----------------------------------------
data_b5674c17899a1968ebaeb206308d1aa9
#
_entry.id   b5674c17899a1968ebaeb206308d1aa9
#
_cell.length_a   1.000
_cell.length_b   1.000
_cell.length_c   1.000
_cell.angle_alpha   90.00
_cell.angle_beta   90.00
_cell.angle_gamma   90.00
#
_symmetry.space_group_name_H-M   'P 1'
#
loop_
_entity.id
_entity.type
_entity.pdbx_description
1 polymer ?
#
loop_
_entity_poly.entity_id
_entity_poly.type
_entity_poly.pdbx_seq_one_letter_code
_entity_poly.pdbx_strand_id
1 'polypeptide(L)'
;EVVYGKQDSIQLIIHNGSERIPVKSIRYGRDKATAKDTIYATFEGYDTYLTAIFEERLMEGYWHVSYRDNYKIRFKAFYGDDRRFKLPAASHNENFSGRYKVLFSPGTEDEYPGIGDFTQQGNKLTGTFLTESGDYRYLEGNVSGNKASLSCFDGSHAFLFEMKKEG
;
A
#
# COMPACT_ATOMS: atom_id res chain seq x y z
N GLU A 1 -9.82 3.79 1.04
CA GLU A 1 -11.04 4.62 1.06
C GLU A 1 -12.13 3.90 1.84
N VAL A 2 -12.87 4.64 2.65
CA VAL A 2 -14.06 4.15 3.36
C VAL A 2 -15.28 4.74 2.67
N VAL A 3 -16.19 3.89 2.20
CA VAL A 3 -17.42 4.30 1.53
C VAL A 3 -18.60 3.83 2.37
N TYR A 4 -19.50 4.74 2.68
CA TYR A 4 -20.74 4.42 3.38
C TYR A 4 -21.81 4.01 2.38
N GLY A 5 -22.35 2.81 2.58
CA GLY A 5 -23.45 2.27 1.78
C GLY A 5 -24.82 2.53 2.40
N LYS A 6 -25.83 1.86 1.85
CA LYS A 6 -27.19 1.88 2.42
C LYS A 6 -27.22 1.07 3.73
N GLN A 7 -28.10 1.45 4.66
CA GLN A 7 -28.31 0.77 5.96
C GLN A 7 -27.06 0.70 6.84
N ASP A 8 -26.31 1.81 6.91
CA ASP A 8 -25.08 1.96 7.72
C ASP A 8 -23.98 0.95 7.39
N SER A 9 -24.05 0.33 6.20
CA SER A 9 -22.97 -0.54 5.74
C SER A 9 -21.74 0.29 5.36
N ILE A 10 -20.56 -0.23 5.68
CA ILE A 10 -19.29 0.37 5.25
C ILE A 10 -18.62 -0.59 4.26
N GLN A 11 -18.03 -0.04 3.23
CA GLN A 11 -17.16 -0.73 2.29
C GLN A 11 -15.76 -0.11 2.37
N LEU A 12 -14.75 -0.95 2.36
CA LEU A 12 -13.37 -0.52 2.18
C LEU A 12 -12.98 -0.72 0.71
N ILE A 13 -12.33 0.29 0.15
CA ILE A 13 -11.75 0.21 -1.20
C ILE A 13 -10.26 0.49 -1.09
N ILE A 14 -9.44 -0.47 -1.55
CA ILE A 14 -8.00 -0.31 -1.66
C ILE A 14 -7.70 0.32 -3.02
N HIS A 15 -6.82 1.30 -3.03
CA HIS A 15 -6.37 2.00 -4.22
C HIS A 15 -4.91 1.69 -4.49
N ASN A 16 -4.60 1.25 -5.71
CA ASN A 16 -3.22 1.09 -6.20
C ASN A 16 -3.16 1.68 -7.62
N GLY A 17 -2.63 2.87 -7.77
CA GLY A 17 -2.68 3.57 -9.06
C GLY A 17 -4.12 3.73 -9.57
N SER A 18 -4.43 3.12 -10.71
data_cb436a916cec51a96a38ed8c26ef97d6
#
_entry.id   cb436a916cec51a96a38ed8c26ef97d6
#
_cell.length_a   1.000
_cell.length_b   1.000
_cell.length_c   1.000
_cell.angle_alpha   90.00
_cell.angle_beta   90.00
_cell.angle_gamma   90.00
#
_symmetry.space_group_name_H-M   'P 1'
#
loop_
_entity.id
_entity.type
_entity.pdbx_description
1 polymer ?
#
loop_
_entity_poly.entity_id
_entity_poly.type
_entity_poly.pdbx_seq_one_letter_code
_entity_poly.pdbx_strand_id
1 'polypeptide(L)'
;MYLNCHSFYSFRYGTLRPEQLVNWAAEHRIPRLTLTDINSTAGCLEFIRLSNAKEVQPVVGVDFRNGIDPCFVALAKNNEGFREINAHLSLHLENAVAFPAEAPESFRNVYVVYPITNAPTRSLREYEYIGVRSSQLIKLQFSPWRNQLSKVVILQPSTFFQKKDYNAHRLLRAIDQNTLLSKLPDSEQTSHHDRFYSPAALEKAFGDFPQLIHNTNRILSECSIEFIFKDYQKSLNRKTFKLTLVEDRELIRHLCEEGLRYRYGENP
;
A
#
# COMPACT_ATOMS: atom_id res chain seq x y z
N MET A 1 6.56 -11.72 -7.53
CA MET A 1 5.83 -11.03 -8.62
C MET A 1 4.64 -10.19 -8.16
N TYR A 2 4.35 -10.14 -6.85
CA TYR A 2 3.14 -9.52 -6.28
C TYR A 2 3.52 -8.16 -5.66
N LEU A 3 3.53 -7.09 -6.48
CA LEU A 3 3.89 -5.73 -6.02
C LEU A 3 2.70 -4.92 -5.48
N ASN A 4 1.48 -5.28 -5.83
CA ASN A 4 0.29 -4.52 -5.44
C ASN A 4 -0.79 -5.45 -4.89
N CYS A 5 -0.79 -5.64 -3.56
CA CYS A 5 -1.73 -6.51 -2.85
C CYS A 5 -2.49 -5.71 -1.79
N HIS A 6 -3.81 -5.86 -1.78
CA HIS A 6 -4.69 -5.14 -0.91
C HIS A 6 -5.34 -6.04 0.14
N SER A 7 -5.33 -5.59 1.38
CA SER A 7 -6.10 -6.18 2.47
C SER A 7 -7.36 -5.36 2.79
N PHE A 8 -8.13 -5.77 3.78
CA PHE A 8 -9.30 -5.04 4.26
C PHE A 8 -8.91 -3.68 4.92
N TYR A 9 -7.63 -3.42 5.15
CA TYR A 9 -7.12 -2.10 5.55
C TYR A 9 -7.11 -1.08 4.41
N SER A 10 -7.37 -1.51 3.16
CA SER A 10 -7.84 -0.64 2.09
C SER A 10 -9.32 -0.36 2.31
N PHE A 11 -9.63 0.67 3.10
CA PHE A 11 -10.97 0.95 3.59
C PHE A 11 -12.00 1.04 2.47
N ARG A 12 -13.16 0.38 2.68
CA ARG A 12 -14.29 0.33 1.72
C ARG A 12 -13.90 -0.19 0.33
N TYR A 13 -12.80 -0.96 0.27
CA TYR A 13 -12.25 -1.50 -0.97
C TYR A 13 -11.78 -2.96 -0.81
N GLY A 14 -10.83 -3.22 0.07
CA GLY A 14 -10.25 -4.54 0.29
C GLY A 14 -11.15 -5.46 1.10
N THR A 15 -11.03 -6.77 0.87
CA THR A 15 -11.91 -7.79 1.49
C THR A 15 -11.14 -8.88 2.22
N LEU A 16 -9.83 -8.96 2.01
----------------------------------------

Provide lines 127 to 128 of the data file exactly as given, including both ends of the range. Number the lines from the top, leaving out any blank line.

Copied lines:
C CYS A 5 -2.49 -5.71 -1.79
N HIS A 6 -3.81 -5.86 -1.78